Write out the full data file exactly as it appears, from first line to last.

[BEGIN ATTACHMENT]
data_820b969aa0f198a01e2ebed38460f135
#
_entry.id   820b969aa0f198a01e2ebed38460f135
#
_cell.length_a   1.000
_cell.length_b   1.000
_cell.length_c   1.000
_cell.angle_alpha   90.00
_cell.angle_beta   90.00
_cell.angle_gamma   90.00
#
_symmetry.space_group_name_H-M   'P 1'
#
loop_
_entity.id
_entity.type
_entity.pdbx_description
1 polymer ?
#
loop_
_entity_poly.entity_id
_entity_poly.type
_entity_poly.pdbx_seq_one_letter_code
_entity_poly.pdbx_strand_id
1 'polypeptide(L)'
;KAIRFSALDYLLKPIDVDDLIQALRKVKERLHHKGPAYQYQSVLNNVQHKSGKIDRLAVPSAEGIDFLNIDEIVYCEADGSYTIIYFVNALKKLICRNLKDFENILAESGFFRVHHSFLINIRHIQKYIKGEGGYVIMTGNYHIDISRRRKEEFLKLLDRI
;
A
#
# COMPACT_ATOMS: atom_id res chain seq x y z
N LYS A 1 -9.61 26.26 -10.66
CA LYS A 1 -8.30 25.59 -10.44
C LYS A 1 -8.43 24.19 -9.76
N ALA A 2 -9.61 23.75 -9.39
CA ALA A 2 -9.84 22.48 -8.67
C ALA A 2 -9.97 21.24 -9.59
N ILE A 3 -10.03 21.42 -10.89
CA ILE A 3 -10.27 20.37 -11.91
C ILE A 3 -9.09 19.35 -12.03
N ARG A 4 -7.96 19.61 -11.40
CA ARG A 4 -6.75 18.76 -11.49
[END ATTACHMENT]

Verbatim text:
data_820b969aa0f198a01e2ebed38460f135
#
_entry.id   820b969aa0f198a01e2ebed38460f135
#
_cell.length_a   1.000
_cell.length_b   1.000
_cell.length_c   1.000
_cell.angle_alpha   90.00
_cell.angle_beta   90.00
_cell.angle_gamma   90.00
#
_symmetry.space_group_name_H-M   'P 1'
#
loop_
_entity.id
_entity.type
_entity.pdbx_description
1 polymer ?
#
loop_
_entity_poly.entity_id
_entity_poly.type
_entity_poly.pdbx_seq_one_letter_code
_entity_poly.pdbx_strand_id
1 'polypeptide(L)'
;KAIRFSALDYLLKPIDVDDLIQALRKVKERLHHKGPAYQYQSVLNNVQHKSGKIDRLAVPSAEGIDFLNIDEIVYCEADGSYTIIYFVNALKKLICRNLKDFENILAESGFFRVHHSFLINIRHIQKYIKGEGGYVIMTGNYHIDISRRRKEEFLKLLDRI
;
A
#
# COMPACT_ATOMS: atom_id res chain seq x y z
N LYS A 1 -9.61 26.26 -10.66
CA LYS A 1 -8.30 25.59 -10.44
C LYS A 1 -8.43 24.19 -9.76
N ALA A 2 -9.61 23.75 -9.39
CA ALA A 2 -9.84 22.48 -8.67
C ALA A 2 -9.97 21.24 -9.59
N ILE A 3 -10.03 21.42 -10.89
CA ILE A 3 -10.27 20.37 -11.91
C ILE A 3 -9.09 19.35 -12.03
N ARG A 4 -7.96 19.61 -11.40
CA ARG A 4 -6.75 18.76 -11.49